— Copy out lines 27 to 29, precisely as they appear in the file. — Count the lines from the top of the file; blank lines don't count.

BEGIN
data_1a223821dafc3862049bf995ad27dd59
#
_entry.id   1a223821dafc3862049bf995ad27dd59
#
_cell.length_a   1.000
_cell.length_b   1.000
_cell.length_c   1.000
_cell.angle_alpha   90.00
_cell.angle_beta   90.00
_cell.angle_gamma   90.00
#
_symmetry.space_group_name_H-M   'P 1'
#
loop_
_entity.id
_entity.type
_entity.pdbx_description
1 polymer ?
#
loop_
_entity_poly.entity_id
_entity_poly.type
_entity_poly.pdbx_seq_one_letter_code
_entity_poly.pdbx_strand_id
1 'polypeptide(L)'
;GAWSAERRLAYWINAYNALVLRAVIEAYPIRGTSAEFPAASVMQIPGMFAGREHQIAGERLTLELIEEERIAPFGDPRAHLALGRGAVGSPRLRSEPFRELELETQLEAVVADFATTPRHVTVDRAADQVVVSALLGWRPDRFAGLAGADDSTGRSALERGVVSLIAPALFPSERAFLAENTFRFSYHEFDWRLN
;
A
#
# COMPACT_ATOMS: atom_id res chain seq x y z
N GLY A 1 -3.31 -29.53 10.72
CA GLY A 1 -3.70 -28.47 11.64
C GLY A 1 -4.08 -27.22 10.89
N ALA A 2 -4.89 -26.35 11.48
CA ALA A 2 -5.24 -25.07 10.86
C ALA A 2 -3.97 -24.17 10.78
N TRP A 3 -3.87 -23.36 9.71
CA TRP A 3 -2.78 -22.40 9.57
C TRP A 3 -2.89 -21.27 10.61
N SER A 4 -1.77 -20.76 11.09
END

;
A
#